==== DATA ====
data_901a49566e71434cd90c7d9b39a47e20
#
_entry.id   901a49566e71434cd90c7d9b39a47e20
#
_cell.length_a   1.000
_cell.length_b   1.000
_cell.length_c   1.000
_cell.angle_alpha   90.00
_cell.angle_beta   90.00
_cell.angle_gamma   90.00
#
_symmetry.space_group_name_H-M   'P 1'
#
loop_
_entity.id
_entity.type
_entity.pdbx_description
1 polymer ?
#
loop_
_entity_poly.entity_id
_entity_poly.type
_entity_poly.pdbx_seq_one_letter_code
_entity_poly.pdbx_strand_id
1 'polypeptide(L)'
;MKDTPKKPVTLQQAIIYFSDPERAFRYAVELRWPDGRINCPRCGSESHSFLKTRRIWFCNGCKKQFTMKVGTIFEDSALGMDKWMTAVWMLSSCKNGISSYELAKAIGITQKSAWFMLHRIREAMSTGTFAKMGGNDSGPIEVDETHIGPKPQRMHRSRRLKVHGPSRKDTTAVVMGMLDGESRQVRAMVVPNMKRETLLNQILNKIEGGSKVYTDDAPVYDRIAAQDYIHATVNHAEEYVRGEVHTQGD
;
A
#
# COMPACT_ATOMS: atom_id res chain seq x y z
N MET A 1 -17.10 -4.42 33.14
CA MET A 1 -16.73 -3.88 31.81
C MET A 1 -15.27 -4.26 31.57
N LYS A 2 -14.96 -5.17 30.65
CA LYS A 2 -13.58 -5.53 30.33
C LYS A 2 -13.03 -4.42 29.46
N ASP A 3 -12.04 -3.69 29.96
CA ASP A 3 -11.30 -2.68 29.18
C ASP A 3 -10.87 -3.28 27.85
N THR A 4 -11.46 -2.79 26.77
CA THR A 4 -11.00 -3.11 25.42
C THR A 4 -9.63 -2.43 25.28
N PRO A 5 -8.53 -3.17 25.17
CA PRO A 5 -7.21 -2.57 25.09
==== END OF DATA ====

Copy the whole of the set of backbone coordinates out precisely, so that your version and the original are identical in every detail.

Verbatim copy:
data_901a49566e71434cd90c7d9b39a47e20
#
_entry.id   901a49566e71434cd90c7d9b39a47e20
#
_cell.length_a   1.000
_cell.length_b   1.000
_cell.length_c   1.000
_cell.angle_alpha   90.00
_cell.angle_beta   90.00
_cell.angle_gamma   90.00
#
_symmetry.space_group_name_H-M   'P 1'
#
loop_
_entity.id
_entity.type
_entity.pdbx_description
1 polymer ?
#
loop_
_entity_poly.entity_id
_entity_poly.type
_entity_poly.pdbx_seq_one_letter_code
_entity_poly.pdbx_strand_id
1 'polypeptide(L)'
;MKDTPKKPVTLQQAIIYFSDPERAFRYAVELRWPDGRINCPRCGSESHSFLKTRRIWFCNGCKKQFTMKVGTIFEDSALGMDKWMTAVWMLSSCKNGISSYELAKAIGITQKSAWFMLHRIREAMSTGTFAKMGGNDSGPIEVDETHIGPKPQRMHRSRRLKVHGPSRKDTTAVVMGMLDGESRQVRAMVVPNMKRETLLNQILNKIEGGSKVYTDDAPVYDRIAAQDYIHATVNHAEEYVRGEVHTQGD
;
A
#
# COMPACT_ATOMS: atom_id res chain seq x y z
N MET A 1 -17.10 -4.42 33.14
CA MET A 1 -16.73 -3.88 31.81
C MET A 1 -15.27 -4.26 31.57
N LYS A 2 -14.96 -5.17 30.65
CA LYS A 2 -13.58 -5.53 30.33
C LYS A 2 -13.03 -4.42 29.46
N ASP A 3 -12.04 -3.69 29.96
CA ASP A 3 -11.30 -2.68 29.18
C ASP A 3 -10.87 -3.28 27.85
N THR A 4 -11.46 -2.79 26.77
CA THR A 4 -11.00 -3.11 25.42
C THR A 4 -9.63 -2.43 25.28
N PRO A 5 -8.53 -3.17 25.17
CA PRO A 5 -7.21 -2.57 25.09